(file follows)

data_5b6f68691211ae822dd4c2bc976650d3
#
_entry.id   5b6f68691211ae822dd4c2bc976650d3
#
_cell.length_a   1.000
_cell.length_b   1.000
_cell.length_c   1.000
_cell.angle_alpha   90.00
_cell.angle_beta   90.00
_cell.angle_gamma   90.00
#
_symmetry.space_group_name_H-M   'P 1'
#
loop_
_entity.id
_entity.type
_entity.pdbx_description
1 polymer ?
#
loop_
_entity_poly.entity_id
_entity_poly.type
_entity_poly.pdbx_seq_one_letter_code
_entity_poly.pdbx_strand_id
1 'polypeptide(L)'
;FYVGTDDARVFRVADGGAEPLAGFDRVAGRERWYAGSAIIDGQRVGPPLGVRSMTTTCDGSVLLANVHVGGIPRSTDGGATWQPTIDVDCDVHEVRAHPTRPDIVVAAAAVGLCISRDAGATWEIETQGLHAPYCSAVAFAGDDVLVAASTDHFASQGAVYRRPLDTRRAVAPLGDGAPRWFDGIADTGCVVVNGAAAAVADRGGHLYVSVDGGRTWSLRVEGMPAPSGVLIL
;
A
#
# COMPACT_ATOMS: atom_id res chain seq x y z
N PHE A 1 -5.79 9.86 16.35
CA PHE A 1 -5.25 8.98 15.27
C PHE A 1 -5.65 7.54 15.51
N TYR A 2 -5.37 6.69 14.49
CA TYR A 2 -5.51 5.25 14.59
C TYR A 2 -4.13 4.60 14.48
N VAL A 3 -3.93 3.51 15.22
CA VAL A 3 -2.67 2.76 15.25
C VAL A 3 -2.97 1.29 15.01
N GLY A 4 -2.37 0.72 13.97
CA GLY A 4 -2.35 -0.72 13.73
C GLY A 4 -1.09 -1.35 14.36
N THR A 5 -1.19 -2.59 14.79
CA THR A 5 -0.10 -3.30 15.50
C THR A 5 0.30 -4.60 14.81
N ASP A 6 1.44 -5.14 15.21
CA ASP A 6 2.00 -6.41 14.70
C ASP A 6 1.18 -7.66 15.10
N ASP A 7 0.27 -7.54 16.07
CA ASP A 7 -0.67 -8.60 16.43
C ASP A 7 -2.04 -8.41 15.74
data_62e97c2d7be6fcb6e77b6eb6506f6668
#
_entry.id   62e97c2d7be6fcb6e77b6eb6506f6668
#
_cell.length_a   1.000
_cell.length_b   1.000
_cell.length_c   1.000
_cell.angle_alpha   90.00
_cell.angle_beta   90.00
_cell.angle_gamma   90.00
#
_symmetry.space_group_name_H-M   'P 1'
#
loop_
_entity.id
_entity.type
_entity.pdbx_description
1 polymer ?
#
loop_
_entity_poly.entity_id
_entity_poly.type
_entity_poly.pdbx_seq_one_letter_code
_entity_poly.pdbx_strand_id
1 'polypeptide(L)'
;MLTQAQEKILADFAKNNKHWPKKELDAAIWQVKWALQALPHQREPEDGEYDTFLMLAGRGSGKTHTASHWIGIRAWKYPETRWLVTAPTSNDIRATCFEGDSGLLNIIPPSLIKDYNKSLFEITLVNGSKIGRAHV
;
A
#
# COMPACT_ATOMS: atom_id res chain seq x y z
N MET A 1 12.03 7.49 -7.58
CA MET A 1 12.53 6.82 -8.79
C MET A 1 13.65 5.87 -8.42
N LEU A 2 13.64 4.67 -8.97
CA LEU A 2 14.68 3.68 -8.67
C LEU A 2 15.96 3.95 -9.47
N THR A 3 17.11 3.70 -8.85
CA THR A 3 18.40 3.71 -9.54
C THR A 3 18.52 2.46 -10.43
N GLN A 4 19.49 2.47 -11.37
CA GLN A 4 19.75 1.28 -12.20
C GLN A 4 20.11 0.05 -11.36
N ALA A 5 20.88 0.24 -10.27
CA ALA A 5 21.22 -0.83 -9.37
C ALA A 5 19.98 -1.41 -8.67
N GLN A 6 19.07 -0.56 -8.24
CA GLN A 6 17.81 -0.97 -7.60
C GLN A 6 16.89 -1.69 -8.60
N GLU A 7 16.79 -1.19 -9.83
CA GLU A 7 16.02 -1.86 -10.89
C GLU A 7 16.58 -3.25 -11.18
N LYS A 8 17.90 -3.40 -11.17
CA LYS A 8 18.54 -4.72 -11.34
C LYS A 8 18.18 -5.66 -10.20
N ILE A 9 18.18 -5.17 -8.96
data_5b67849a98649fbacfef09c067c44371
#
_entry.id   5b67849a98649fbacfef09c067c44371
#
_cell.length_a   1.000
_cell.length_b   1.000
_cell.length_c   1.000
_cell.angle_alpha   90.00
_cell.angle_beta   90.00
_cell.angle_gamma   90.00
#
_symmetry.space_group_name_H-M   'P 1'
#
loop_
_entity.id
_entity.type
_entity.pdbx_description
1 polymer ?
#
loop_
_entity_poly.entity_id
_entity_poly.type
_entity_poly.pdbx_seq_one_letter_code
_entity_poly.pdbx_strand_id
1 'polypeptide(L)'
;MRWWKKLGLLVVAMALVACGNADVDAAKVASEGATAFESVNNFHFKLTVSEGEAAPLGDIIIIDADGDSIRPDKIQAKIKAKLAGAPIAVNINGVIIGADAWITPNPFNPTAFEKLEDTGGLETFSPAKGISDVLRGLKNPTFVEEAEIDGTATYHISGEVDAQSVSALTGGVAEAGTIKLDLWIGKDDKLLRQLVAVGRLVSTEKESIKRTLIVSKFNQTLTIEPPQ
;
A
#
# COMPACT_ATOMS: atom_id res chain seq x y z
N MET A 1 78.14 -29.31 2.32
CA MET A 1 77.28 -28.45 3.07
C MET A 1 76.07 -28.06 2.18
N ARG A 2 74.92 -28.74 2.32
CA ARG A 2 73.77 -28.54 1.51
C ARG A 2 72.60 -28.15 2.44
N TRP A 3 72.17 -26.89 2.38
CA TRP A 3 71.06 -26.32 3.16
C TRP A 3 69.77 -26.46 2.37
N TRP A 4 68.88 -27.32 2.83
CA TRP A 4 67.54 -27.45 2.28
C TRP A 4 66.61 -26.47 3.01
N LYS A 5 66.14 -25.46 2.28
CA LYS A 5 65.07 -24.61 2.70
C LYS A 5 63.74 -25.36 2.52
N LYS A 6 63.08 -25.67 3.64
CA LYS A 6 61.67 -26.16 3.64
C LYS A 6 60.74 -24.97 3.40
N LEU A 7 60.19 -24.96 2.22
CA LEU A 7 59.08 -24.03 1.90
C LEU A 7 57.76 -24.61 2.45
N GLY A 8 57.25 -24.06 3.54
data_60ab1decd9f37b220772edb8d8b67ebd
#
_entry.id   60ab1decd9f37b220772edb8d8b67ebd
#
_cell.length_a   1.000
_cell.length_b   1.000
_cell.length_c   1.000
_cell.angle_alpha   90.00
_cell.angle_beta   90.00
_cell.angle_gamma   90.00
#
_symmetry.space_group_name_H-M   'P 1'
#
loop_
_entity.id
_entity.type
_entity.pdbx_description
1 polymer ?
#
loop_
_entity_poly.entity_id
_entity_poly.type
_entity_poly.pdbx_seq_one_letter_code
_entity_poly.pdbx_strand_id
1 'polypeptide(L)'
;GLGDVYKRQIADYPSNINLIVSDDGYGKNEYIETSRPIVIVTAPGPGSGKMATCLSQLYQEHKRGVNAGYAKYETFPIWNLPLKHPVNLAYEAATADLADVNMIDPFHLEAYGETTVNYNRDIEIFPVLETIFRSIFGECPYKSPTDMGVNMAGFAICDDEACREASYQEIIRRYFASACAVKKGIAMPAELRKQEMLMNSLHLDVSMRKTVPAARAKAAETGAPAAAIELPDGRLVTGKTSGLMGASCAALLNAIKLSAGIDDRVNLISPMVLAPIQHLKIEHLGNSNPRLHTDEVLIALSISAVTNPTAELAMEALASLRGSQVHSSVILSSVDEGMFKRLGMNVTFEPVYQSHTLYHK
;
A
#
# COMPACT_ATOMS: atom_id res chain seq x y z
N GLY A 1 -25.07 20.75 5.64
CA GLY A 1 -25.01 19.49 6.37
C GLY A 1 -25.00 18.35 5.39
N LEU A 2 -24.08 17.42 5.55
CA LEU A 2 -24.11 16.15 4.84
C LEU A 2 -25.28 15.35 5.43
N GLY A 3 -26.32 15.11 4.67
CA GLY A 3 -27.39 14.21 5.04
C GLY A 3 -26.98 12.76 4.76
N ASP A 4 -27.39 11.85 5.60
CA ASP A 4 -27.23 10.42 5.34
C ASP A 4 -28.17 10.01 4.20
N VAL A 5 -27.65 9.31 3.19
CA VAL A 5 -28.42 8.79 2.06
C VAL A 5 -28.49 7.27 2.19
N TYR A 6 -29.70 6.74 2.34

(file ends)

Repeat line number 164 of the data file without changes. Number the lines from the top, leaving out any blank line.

_cell.length_b   1.000